8 August 1974 |
|Education||Art and Design Central Saint Martins|
Riccardo Tisci (born in 1974 in Taranto, Italy) is an Italian fashion designer. He studied in Italy, and then graduated from London's Central Saint Martins Academy in 1999, and in 2005 was named Creative Director for Givenchy womenswear and haute couture. In May 2008 he was also named as menswear and accessories designer of the Givenchy men's division.
Tisci's apparent fascination with Gothic touches (dark, languid dresses for fall couture) and space-age minimalism (one ready-to-wear show featured white-clad models drifting around a sterile-white sphere) have drawn new attention to the Givenchy brand. Reviews and output so far have been mixed and inconsistent, but many, including influential fashion critics (such as Cathy Horyn of the New York Times and Suzy Menkes of the International Herald Tribune) have homed in on Tisci's conceptual leanings, as well as his future potential for revitalizing the Givenchy brand and infusing it with his precision and imagination.
Tisci was born in Taranto, Italy. The city of Taranto is said[by whom?] to be mythologically tied with mermaids and marines, which often influences Tisci in his collections for both Givenchy ready-to-wear and haute couture.
After graduating from London's Central Saint Martins College of Art and Design in 1999, Tisci worked for a succession of companies such as Puma and Coccapani before signing a three-year contract with Ruffo Research, which launched the careers of a plethora of fashion designers, such as Sophia Kokosalaki.
Once his contract had expired in July 2004, Tisci began to work on his own collection, which he exhibited for Milan Fall 2005/2006 Fashion week. Shortly after, he was appointed by Givenchy as the creative director and made the following statement "I am delighted to join Givenchy and very proud to be able to bring my vision to this prestigious French haute couture house, whose history inspires me."
"Religion is a big part of my DNA and this collection was about my Catholic(ism) and every other religion in a way."
On February 28, 2005, Riccardo Tisci was officially appointed as the creative director of the Haute Couture, ready-to-wear and accessories lines for Givenchy, a job he almost turned down. Tisci's original plan was to focus on his own fashion line, however upon finding out that his mother was about to sell her house to help his sisters, he decided to accept Givenchy's offer. "[...] my mother called me and said to me, ‘I am going to tell you something I haven’t even told your sisters: I think I am going to sell our house because your sisters are struggling, they’re having children, they need the money. I will go to a retirement home.’ When I heard that it was like a knife in my heart. I felt like such a failure, that my mother had to sell the house of my father whom I don’t remember. And then I went to Paris, and they showed me a contract with all these zeros on it, and it was like help from God. I thought ‘If I sign this, my mother will never have to worry again.’ So I signed it.” Givenchy boss Marco Gobbetti, spoke of Tisci's appointment as being a "perfect fit for us". Gobbetti adds, "He [Tisci] has an elegance that is very modern, very contemporary and romantic at the same time".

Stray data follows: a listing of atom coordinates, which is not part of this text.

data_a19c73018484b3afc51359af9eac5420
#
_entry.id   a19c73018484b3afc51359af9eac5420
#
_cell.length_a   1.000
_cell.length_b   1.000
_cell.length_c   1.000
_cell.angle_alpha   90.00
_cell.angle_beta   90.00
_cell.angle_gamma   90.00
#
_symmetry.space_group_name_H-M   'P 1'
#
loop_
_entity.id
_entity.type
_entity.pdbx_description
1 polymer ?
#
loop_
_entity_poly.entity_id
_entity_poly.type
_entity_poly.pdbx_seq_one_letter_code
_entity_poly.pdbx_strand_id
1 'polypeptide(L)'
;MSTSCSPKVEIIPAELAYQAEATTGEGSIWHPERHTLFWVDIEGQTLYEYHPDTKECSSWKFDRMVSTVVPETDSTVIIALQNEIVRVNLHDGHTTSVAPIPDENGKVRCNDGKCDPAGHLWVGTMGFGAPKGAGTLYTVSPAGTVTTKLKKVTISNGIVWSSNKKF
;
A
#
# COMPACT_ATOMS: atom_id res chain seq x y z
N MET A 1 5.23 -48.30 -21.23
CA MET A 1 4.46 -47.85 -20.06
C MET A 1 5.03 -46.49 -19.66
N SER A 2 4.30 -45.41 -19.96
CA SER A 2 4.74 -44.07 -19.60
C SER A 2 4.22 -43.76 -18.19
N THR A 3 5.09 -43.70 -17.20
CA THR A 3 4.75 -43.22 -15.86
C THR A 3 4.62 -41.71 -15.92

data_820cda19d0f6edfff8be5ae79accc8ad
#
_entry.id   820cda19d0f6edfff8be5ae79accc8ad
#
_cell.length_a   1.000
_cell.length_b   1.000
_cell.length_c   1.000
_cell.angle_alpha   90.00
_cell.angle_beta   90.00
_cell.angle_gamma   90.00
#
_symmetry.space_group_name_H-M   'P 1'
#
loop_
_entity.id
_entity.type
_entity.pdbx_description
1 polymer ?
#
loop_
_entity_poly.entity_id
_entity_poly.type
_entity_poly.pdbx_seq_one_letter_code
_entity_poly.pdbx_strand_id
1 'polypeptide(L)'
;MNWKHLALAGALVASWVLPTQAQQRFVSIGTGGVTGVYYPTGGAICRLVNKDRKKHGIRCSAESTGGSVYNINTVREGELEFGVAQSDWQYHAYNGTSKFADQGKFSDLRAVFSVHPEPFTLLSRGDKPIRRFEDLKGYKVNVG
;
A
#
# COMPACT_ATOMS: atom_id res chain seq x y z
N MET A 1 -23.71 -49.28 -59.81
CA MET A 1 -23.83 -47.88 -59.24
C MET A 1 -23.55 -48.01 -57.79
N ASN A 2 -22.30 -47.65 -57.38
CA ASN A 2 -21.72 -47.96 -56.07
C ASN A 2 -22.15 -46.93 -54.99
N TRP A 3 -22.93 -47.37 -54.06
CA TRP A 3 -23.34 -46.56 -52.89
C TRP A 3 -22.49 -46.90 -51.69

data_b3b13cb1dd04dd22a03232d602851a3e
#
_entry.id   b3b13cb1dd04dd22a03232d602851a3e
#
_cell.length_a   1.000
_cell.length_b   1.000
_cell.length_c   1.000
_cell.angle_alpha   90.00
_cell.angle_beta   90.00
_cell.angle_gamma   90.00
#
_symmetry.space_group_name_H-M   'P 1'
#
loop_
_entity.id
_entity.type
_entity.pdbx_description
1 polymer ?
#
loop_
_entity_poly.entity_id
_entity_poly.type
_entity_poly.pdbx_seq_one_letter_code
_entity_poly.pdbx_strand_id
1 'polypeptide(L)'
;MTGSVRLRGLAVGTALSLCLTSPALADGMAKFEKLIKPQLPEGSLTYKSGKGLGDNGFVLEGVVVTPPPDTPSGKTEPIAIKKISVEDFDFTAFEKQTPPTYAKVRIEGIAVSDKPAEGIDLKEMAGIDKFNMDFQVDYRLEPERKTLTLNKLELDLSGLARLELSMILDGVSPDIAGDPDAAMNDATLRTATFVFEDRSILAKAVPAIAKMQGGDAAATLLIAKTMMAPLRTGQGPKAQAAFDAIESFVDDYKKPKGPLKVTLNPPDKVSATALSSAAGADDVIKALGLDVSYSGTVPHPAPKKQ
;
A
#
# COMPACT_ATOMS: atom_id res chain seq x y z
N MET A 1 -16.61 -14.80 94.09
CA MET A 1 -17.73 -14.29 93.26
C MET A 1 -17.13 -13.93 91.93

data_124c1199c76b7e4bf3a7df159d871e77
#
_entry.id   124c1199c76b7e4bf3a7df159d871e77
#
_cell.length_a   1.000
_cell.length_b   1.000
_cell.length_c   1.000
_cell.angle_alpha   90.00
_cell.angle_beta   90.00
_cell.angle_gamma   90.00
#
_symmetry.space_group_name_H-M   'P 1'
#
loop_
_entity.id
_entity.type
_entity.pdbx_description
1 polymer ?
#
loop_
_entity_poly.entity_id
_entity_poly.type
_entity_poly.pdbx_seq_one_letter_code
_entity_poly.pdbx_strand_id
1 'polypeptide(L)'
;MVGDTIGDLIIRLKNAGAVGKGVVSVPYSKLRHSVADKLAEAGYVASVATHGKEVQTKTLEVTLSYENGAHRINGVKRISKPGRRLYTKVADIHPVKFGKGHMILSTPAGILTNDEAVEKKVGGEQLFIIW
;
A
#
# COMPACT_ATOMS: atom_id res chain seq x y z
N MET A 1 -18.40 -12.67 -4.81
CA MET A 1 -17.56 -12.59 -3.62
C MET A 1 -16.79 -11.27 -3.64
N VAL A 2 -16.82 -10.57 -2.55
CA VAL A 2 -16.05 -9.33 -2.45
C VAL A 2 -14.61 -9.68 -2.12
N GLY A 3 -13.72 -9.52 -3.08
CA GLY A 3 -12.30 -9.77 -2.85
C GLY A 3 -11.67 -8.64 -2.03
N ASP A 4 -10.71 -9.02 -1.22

Unlike the various designers before him who succeeded Mr. Givenchy himself, Tisci has encountered great success, both critically and financially. Especially in the realm of Haute Couture, where Tisci asserts "When I arrived we had five customers. Now we have 29." Riccardo Tisci's runway presentations are highly stylized in terms of architecture and space. Tisci says of this; "My way of showing is very melancholic... I love romanticism and sensuality".
Tisci, under Givenchy, designed the costumes for Madonna's Sticky & Sweet Tour in 2008, following Jean Paul Gaultier and Dolce & Gabbana. In 2009, for the encore of the tour he designed another costume for the tour's opening song Candy Shop. He also delivered customized clothing for Madonna when she's not on stage.
For the Givenchy Fall-Winter 2010 collection he has included a new model, a Brazilian transsexual named Lea T. This is someone he worked with for years, T, whose former name was Leo, was his longtime personal assistant.
In 2011, he has been widely considered to be John Galliano's most likely successor as head designer of Christian Dior. However, in 2012 Raf Simons was announced as Galliano's replacement as creative director.
In 2008, Riccardo Tisci was invited to curate the issue 8 of A-Anna Magazine curated by. In 2011, Tisci guest-edited Visionaire's RELIGION issue. He also designed the cover for H.A.M. & Watch The Throne by Jay-Z and Kanye West.
Italian Model Mariacarla Boscono often appears in his runway shows and ad campaigns, owing possibly to the fact that Tisci has had a friendship with her since before his days at Givenchy. Tisci also collaborated with American rappers Jay-Z and Kanye West to create the cover for Watch the Throne, as well as the covers for singles H•A•M and Otis. He has now recently collaborated again with Kanye West for his label GOOD Music on their album Cruel Summer.
- "Givenchy Fashion Shows: Designer Directory on". Style.com. Retrieved 2012-01-09.
- "Riccardo Tisci nearly turned down his job at Givenchy". My Fashion Life. 2011-04-26. Retrieved 2012-01-09.
- http://runway.blogs.nytimes.com/2007/02/28/the-q-a-riccardo-tisci/ New York Times
- May 7, 2010 (2010-05-07). "Tisci's Trans Europe Express... Fashionair Paused". Wwd.com. Retrieved 2012-01-09.
- Maysa Rawi (2011-09-03). "Riccardo Tisci leaves Givenchy to replace John Galliano as new Dior designer | Mail Online". London: Dailymail.co.uk. Retrieved 2012-01-09.
- Wendlandt, Astrid (2011-03-31). "Dior taking its time to replace Galliano". Reuters. Retrieved 2012-01-09.